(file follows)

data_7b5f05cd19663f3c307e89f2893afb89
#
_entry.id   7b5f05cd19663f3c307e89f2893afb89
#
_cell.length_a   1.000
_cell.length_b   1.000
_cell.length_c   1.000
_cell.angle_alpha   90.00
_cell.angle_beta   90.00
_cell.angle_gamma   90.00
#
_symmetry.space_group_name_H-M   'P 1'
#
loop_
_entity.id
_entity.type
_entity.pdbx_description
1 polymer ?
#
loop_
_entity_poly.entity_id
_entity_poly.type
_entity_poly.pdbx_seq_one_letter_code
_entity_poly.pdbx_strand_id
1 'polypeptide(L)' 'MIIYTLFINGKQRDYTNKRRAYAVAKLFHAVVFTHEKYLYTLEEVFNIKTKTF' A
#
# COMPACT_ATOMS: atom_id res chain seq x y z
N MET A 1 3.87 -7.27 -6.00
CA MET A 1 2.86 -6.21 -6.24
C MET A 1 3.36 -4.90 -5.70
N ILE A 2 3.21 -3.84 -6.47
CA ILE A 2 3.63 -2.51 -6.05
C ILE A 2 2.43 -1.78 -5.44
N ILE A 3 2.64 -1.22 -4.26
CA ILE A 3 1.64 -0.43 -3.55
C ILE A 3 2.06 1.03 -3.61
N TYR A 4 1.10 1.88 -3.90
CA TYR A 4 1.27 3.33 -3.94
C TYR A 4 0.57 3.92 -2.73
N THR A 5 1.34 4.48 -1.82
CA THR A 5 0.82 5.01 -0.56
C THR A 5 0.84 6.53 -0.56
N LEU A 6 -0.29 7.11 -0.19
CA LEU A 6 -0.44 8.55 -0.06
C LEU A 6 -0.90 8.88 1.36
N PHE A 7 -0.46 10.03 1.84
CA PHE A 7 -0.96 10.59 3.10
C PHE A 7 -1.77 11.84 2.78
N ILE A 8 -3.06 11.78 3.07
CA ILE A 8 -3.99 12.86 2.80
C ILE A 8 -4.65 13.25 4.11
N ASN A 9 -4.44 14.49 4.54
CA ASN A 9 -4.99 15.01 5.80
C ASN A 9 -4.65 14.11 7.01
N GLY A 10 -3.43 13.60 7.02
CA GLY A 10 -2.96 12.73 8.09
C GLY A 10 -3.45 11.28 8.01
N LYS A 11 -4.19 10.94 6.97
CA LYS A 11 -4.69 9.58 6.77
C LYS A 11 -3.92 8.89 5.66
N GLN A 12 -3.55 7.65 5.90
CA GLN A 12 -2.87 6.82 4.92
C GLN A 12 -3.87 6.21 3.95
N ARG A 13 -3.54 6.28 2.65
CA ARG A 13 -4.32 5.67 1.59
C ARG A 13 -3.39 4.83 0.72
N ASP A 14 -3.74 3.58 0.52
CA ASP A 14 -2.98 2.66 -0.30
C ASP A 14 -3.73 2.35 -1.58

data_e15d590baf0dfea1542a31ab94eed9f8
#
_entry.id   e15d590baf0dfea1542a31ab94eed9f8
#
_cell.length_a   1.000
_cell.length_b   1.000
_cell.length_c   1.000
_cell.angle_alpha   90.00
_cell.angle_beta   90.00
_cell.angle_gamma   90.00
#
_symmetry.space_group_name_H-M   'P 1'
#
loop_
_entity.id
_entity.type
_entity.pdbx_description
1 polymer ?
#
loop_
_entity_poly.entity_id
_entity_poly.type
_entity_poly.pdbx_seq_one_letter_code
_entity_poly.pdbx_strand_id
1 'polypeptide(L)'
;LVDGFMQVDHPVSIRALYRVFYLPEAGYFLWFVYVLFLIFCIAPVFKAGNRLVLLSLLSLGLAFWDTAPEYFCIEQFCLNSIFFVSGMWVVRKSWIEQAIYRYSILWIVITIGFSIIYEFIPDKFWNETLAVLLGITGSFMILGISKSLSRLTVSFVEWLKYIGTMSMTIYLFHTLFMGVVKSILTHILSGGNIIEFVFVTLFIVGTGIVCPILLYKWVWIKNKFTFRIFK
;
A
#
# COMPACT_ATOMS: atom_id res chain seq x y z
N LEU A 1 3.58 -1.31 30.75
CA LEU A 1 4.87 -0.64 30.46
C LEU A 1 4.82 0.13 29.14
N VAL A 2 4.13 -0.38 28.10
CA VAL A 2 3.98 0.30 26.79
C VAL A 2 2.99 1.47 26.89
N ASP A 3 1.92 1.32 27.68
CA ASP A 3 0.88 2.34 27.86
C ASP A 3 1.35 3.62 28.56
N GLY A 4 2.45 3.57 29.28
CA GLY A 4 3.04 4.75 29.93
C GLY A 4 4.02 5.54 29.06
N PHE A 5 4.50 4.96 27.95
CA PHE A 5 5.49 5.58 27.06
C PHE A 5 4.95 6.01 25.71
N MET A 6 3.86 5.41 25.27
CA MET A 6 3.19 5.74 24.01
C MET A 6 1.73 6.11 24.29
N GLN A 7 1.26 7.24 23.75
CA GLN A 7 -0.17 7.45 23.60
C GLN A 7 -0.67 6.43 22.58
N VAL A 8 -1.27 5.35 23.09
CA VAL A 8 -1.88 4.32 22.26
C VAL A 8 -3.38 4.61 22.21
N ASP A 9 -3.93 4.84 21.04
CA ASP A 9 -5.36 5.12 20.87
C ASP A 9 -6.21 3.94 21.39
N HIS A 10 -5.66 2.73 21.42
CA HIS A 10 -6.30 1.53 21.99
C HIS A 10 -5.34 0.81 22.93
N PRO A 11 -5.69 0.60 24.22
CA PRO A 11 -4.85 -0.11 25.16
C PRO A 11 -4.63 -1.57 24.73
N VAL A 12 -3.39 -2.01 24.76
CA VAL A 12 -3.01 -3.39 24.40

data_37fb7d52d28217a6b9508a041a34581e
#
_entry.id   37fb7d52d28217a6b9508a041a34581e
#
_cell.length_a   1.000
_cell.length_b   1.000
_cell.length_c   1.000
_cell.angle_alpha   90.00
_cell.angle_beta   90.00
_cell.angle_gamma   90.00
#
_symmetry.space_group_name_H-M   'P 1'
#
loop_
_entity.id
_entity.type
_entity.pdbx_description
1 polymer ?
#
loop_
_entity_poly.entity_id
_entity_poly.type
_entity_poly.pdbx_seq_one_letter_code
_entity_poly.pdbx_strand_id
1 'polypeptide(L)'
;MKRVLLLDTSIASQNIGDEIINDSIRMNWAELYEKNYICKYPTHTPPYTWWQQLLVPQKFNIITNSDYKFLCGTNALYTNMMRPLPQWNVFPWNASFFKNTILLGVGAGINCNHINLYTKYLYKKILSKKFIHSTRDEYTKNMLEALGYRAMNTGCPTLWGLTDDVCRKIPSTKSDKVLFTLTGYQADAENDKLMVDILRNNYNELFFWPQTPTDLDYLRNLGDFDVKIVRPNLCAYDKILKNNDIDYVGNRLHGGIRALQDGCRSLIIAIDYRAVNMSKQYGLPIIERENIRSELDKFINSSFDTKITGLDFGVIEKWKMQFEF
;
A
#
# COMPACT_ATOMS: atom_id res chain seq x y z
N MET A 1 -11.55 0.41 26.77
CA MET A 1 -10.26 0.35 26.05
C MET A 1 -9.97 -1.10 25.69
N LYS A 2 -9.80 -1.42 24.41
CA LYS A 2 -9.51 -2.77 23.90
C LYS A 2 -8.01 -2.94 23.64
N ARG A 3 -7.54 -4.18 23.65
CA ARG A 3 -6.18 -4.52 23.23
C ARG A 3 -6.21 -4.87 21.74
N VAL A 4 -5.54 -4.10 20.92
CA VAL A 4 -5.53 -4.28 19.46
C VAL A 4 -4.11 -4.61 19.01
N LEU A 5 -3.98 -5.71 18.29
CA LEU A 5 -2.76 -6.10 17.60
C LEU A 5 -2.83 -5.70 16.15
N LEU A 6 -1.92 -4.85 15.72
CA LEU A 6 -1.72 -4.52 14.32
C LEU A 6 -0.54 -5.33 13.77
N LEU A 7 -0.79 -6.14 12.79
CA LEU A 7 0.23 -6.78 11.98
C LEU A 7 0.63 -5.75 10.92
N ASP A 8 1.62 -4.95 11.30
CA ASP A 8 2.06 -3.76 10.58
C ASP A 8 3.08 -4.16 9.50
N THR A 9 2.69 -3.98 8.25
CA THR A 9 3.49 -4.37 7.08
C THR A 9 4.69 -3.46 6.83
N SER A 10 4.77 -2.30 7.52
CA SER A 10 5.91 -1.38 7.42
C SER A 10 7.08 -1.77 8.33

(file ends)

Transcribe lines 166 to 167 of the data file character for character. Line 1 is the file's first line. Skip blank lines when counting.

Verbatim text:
CA MET A 1 -10.26 0.35 26.05
C MET A 1 -9.97 -1.10 25.69